“People in Rotorua and indeed around the country should be vigilant about their health and seek advice if they have symptoms," he said.
Auckland was moved to Alert Level 3 at midday Wednesday, a designation initially set to continue through midnight Friday. That means that nonessential workers are required to stay home, while bars, restaurants and most businesses will be closed.
The rest of the country was moved to Alert Level 2, meaning that mass gatherings are limited to 100 attendees and people are required to socially distance themselves.
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Prime Minister Jacinda Ardern said she had worked quickly to impose the Auckland lockdown measures after first learning about the cases Tuesday afternoon.
She said Aucklanders were also “strongly encouraged” but not mandated to wear masks, and that authorities were releasing 5 million masks from a central supply. New Zealanders have not widely worn masks before, although authorities have been urging people to buy them or fashion them from scarves or bandannas just in case.
The nation's parliament was due to be dissolved Wednesday ahead of a general election on Sept. 19 as lawmakers hit the campaign trail. But Ardern said she was delaying the dissolution until at least Monday in case lawmakers needed to meet at short notice. She said she was also seeking advice about options for the election.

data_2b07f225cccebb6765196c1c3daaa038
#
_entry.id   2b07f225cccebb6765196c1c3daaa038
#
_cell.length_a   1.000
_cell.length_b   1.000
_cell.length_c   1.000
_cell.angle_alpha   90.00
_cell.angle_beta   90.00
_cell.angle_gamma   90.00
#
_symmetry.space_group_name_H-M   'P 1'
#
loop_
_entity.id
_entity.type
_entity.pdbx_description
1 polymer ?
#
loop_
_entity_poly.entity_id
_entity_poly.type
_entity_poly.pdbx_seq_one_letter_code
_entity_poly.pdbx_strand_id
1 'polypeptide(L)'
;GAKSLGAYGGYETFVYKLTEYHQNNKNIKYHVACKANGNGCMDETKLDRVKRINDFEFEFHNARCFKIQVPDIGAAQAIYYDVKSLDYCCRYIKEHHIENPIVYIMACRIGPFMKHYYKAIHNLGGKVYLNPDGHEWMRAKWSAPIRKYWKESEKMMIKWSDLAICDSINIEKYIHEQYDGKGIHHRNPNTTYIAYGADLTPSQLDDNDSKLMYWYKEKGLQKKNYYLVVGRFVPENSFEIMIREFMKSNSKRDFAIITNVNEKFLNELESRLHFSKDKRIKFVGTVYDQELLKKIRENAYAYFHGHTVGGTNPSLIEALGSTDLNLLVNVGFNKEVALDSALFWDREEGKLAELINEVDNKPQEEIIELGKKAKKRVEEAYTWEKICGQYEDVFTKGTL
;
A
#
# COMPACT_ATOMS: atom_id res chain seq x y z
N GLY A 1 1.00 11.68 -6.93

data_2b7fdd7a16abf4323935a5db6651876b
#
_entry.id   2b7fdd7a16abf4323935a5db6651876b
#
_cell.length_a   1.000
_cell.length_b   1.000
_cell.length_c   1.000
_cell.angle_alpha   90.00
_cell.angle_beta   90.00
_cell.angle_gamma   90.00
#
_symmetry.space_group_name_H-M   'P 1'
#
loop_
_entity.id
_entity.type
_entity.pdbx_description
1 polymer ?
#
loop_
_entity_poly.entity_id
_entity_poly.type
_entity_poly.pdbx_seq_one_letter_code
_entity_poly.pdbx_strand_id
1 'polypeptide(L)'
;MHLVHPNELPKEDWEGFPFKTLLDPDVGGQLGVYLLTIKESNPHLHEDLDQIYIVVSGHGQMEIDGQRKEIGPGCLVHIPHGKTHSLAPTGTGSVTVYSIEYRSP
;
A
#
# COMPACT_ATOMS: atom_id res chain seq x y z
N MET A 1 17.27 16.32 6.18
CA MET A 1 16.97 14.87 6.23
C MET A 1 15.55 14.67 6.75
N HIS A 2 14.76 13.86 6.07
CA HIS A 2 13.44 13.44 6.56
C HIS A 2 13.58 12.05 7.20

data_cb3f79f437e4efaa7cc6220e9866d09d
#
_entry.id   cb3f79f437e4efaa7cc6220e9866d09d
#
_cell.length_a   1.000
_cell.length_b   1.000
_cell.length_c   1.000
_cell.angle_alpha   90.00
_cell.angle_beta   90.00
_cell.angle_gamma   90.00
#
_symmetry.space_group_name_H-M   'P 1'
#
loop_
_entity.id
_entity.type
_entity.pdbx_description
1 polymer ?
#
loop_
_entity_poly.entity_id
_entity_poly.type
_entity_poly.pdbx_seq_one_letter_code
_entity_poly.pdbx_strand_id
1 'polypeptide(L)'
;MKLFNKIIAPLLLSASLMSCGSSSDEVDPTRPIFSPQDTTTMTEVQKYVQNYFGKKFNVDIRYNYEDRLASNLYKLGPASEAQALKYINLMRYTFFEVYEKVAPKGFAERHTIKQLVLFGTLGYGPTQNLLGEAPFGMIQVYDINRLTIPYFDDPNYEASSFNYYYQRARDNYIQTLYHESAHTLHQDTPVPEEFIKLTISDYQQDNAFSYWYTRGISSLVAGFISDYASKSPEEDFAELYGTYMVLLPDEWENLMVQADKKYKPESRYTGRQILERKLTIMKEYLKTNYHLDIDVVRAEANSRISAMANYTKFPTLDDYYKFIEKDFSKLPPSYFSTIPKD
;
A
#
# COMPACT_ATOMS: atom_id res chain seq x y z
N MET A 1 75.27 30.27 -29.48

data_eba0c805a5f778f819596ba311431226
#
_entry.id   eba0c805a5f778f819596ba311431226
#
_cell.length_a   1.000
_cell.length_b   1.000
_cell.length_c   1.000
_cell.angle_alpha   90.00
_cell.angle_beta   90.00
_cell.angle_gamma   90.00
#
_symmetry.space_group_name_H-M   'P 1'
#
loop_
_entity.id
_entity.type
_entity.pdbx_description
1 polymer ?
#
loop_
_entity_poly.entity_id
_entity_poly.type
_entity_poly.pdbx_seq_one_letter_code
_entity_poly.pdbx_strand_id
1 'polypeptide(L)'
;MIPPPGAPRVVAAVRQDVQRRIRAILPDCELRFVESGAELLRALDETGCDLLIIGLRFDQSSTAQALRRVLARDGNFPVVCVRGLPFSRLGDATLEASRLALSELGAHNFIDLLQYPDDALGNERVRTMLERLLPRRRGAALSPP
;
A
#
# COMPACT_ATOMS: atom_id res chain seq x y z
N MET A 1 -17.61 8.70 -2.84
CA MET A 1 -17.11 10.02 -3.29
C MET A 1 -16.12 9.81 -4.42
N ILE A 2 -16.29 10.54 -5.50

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The case has health authorities scratching their heads, as the man had not recently traveled overseas and had no immediately apparent connection with infections contained at the border.
Until Tuesday, the only known cases of the virus in New Zealand were 22 travelers held in quarantine after returning from abroad.
New Zealand has been praised globally for its virus response and had just celebrated reaching 100 days without any known community transmission.
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The South Pacific nation of 5 million initially got rid of the virus by imposing a strict lockdown in late March when only about 100 people had tested positive for the disease, stopping its spread.
Life had returned to normal for many people as they attended rugby games at packed stadiums and sat down in bars and restaurants without fear of getting infected. But some had warned that the country had become complacent.